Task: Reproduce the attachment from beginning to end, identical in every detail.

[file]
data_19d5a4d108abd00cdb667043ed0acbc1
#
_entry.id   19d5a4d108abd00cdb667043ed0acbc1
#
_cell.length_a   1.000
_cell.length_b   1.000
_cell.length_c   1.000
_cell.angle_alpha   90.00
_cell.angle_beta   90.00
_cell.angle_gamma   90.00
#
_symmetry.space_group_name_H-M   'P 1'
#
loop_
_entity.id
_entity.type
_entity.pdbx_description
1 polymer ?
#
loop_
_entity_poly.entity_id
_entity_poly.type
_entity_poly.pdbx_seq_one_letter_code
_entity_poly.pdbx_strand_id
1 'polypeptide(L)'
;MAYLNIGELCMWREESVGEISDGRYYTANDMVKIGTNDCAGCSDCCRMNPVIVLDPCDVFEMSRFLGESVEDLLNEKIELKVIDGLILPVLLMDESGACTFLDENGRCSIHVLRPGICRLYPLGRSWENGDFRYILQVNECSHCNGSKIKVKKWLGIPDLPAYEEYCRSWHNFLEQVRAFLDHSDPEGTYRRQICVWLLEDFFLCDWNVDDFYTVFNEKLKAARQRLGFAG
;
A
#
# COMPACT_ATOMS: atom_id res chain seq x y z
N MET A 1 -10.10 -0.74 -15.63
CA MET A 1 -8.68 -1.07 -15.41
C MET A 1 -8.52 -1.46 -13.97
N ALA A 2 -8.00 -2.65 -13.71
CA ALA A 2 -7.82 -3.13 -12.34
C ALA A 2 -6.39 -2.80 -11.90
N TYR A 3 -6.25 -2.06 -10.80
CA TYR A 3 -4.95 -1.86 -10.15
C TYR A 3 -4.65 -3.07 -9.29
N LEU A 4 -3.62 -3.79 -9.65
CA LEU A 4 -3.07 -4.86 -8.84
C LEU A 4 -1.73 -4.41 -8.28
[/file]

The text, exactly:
data_19d5a4d108abd00cdb667043ed0acbc1
#
_entry.id   19d5a4d108abd00cdb667043ed0acbc1
#
_cell.length_a   1.000
_cell.length_b   1.000
_cell.length_c   1.000
_cell.angle_alpha   90.00
_cell.angle_beta   90.00
_cell.angle_gamma   90.00
#
_symmetry.space_group_name_H-M   'P 1'
#
loop_
_entity.id
_entity.type
_entity.pdbx_description
1 polymer ?
#
loop_
_entity_poly.entity_id
_entity_poly.type
_entity_poly.pdbx_seq_one_letter_code
_entity_poly.pdbx_strand_id
1 'polypeptide(L)'
;MAYLNIGELCMWREESVGEISDGRYYTANDMVKIGTNDCAGCSDCCRMNPVIVLDPCDVFEMSRFLGESVEDLLNEKIELKVIDGLILPVLLMDESGACTFLDENGRCSIHVLRPGICRLYPLGRSWENGDFRYILQVNECSHCNGSKIKVKKWLGIPDLPAYEEYCRSWHNFLEQVRAFLDHSDPEGTYRRQICVWLLEDFFLCDWNVDDFYTVFNEKLKAARQRLGFAG
;
A
#
# COMPACT_ATOMS: atom_id res chain seq x y z
N MET A 1 -10.10 -0.74 -15.63
CA MET A 1 -8.68 -1.07 -15.41
C MET A 1 -8.52 -1.46 -13.97
N ALA A 2 -8.00 -2.65 -13.71
CA ALA A 2 -7.82 -3.13 -12.34
C ALA A 2 -6.39 -2.80 -11.90
N TYR A 3 -6.25 -2.06 -10.80
CA TYR A 3 -4.95 -1.86 -10.15
C TYR A 3 -4.65 -3.07 -9.29
N LEU A 4 -3.62 -3.79 -9.65
CA LEU A 4 -3.07 -4.86 -8.84
C LEU A 4 -1.73 -4.41 -8.28